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Does 'unsafe' translate to 'ghetto' in Microsoft GPS patent?

T-Mobile

A Microsoft Windows Phone, the Nokia Lumia 710

A recently approved GPS patent by Microsoft has been tagged as the "avoid ghetto" app because it involves route changes due to "unsafe neighborhoods."

The word "ghetto" is nowhere to be found in the patent, but it seems as though the phrase caught on, and like a contagion, has infected and tainted the coverage of "Pedestrian route production." (Msnbc.com is a Microsoft-NBC Universal joint venture.)

Here's the short version of what its intent is:

As a pedestrian travels, various difficulties can be encountered, such as traveling through an unsafe neighborhood or being in an open area that is subject to harsh temperatures. A route can be developed for a person taking into account factors that specifically affect a pedestrian. Moreover, the route can alter as a situation of a user changes; for instance, if a user wants to add a stop along a route.

And a search through the document comes up with this:

For example, when a user travels as a pedestrian, she is commonly more exposed environmental elements. If it is relatively cold outside, then a pedestrian is far more likely to feel an impact than if a vehicle equipped with a heating system protected her. Moreover, it can be more dangerous for a pedestrian to enter an unsafe neighborhood than a person in a vehicle since a pedestrian is more exposed and it is more difficult for her to leave an unsafe neighborhood quickly. However, there are advantages to being a pedestrian traveler; if a pedestrian takes an incorrect action (e.g., turns down a wrong street), then correction can be easier since there are commonly fewer one-way pedestrian streets. 

From these examples, "avoid ghetto" was born.

It looks like the app focuses on walking navigation, rather than by car, and takes into account variables such as weather, terrain and "security information." That's probably another phrase that some (not I) have interpreted as having racial undertones. But, it could also point to areas with documented crimes, which can also be in any neighborhood. (My own is rife with petty crimes and is probably not the best for pedestrians, but I wouldn't call it a ghetto.)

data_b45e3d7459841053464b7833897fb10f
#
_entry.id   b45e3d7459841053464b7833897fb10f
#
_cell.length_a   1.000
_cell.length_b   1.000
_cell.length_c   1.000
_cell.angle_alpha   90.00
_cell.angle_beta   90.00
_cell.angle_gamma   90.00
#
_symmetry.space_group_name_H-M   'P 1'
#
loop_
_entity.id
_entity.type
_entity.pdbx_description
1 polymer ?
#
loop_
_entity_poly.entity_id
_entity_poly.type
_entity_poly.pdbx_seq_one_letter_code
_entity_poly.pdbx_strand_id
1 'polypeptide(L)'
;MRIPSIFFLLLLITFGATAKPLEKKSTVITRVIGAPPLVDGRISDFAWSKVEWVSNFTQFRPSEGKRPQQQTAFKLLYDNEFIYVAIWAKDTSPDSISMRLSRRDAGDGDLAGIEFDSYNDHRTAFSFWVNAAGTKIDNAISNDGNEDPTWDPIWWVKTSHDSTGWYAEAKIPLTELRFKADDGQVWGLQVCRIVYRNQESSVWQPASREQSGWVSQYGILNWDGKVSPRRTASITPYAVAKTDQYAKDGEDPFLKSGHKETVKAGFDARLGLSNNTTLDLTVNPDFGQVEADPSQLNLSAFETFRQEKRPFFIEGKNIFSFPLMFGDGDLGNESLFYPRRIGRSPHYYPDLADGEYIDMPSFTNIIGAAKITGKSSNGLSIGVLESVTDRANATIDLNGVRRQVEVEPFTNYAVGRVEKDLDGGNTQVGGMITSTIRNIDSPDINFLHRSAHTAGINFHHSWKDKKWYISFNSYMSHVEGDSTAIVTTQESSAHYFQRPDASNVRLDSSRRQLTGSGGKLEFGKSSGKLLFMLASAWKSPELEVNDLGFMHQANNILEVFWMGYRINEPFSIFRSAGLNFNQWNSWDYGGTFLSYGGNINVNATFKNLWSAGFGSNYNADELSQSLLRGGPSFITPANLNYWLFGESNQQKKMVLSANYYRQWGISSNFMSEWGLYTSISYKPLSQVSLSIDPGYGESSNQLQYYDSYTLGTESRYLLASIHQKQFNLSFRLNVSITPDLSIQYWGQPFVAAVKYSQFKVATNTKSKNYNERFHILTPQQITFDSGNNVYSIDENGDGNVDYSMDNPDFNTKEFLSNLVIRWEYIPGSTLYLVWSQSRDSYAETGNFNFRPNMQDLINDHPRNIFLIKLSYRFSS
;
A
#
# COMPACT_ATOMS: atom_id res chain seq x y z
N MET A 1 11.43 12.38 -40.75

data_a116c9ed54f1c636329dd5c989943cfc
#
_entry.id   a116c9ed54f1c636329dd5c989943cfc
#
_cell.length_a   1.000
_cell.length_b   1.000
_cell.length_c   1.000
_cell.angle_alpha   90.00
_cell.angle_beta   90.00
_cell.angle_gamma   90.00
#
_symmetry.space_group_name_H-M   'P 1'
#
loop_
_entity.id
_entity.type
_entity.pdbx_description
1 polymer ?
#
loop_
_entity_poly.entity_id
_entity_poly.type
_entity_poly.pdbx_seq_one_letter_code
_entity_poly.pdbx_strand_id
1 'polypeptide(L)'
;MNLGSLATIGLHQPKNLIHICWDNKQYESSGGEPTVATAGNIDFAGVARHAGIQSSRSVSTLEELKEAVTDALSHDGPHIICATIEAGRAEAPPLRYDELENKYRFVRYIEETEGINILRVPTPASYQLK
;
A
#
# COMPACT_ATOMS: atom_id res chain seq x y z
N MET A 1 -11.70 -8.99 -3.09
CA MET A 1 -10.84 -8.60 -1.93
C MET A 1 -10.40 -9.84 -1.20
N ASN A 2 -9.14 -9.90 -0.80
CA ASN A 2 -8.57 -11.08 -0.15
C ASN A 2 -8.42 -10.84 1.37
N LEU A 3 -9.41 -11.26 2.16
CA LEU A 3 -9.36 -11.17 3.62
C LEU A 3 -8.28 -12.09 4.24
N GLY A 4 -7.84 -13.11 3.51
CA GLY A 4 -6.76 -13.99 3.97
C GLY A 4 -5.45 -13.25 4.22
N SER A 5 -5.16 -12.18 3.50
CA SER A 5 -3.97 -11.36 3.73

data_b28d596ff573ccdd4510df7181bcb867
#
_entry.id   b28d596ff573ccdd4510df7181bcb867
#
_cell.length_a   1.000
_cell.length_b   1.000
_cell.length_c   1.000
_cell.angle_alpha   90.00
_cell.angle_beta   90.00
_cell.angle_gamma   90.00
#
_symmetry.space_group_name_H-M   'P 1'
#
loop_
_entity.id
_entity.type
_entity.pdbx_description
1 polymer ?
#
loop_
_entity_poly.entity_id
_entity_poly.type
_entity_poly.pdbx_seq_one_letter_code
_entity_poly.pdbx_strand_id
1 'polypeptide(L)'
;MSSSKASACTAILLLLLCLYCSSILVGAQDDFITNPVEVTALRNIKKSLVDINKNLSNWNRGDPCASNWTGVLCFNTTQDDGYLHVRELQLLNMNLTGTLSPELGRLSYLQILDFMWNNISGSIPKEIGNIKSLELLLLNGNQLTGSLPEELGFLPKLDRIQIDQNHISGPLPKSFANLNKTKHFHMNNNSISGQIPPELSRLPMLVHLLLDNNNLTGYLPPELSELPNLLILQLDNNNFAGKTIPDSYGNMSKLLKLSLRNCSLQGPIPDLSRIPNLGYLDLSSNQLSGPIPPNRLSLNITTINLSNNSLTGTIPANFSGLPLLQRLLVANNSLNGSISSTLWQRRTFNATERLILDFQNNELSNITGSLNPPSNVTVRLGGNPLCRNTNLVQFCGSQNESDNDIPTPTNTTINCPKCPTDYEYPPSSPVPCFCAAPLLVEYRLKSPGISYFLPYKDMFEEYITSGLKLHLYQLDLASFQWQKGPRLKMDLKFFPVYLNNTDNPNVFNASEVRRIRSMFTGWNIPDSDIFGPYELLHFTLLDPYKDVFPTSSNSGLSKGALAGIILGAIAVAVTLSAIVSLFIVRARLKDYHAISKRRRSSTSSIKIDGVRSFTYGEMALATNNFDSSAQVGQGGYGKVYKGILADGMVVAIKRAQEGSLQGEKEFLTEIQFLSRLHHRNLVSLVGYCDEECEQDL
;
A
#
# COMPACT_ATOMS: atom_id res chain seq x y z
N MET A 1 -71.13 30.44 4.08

Here's some of the rationale behind the need for the app:

A large amount of focus in route generation has focused upon vehicle route generation and little attention has been paid to pedestrian route production. Since a large number of individuals travel by vehicle, application to pedestrian travel has been ignored. However, there has been a long felt need for route generation towards individuals that do not commonly travel by vehicle--for instance, many economically challenged areas are populated with individuals that do not own motorized vehicles and generally travel by walking. In addition, unexpected results can take place through practice of the disclosed innovation. As an illustration, a pedestrian could arrive at a location faster than if she traveled in a vehicle by taking more direct paths, yet a vehicle commonly travels much faster. Due to detailed route planning, a direction set can be created that allows a user to take more diverse paths that can compensate for a general lack of speed. 

While "economically challenged areas" can signify code for "ghetto" to some (again, not to me), it could also acknowledge the fact that in many urban areas people don't drive. What do you think? Take our poll and let us know.

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